By: Stuart Williams | Estate Planning Lawyer

If you do not already have an estate plan and you're here to learn what it would mean to have one, you're in the right place. Think of your estate plan as a roadmap your family will be able to turn to, to take care of you, your spouse, and your children if a real crisis like your death or incapacity were to occur.

When I put an estate plan together for a client, the perspective I have when drafting, is that it should take care of everything you own and everyone you love (including yourself), in all of the best ways. Ultimately, the plan should also preserve the love and happiness you've tried so hard to cultivate in your children since they were born.

In order to preserve the "love" it is desirable to have your family avoid the expensive and time-consuming court process known as "probate," because it can be very expensive, stressful, and test relationships.

For your plan to "work," it will need to be very much personalized to your family. The health, age, and marital history of everyone in your family (among other factors) should be evaluated. The types of assets you own, character of your retirement savings, and whether you’d like to maximize or protect a child’s inheritance are also factors to consider.

For example, are there any disabled beneficiaries who could be disadvantaged by receiving an outright inheritance from you? Is there a marriage that your parental instincts say will not last? Are there other "adult" problems that one of your children are already having? Or, if you died tomorrow, are your children simply too young to immediately receive ALL of what you have for them to inherit?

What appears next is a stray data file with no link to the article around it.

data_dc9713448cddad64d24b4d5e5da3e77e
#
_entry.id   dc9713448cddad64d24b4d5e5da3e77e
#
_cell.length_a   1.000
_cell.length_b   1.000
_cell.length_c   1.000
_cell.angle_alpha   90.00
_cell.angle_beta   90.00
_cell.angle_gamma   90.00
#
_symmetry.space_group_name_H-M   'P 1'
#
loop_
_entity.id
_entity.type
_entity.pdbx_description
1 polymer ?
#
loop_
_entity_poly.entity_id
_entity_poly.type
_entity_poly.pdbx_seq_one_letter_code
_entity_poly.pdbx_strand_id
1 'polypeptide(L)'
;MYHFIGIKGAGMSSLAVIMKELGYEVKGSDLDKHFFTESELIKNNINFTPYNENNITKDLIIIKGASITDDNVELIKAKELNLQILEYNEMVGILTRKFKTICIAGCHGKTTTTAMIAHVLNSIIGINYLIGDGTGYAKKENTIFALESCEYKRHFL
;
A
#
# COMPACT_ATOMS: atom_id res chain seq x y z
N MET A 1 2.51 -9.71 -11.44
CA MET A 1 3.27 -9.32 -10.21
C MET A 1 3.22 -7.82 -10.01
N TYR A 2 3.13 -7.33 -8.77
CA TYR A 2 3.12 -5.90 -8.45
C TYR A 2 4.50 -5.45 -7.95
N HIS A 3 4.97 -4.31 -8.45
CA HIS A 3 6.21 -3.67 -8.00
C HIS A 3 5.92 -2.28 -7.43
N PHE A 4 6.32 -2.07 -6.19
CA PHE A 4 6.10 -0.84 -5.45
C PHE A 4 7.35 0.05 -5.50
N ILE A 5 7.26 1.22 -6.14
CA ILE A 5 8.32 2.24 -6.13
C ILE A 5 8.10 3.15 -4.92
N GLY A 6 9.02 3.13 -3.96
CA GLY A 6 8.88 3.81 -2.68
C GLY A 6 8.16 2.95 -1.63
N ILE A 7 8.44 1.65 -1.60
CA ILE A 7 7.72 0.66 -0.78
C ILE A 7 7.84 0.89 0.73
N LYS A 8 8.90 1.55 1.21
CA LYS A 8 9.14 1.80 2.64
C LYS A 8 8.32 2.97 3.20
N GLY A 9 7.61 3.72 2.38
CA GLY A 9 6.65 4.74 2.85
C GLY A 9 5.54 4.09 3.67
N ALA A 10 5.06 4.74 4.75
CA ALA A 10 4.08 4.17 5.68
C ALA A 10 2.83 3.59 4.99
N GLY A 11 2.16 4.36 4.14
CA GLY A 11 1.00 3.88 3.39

When these factors are examined for your personal legal planning, we are able to identify unique concerns to avoid, and opportunities to exploit for your family's benefit.

When your concerns and opportunities are not addressed — the value of what loved ones will inherit can be significantly less, and the transitional period can be far more stressful and time consuming for everyone.

Do not procrastinate and let your opportunity to plan, slip away. It is not just about the money and "who gets what." Everything you've worked so hard for, to raise children that will love and support each other's endeavors some day when you are gone, is also in jeopardy if your planning is not done right.

Is it time to put a roadmap in place for your family?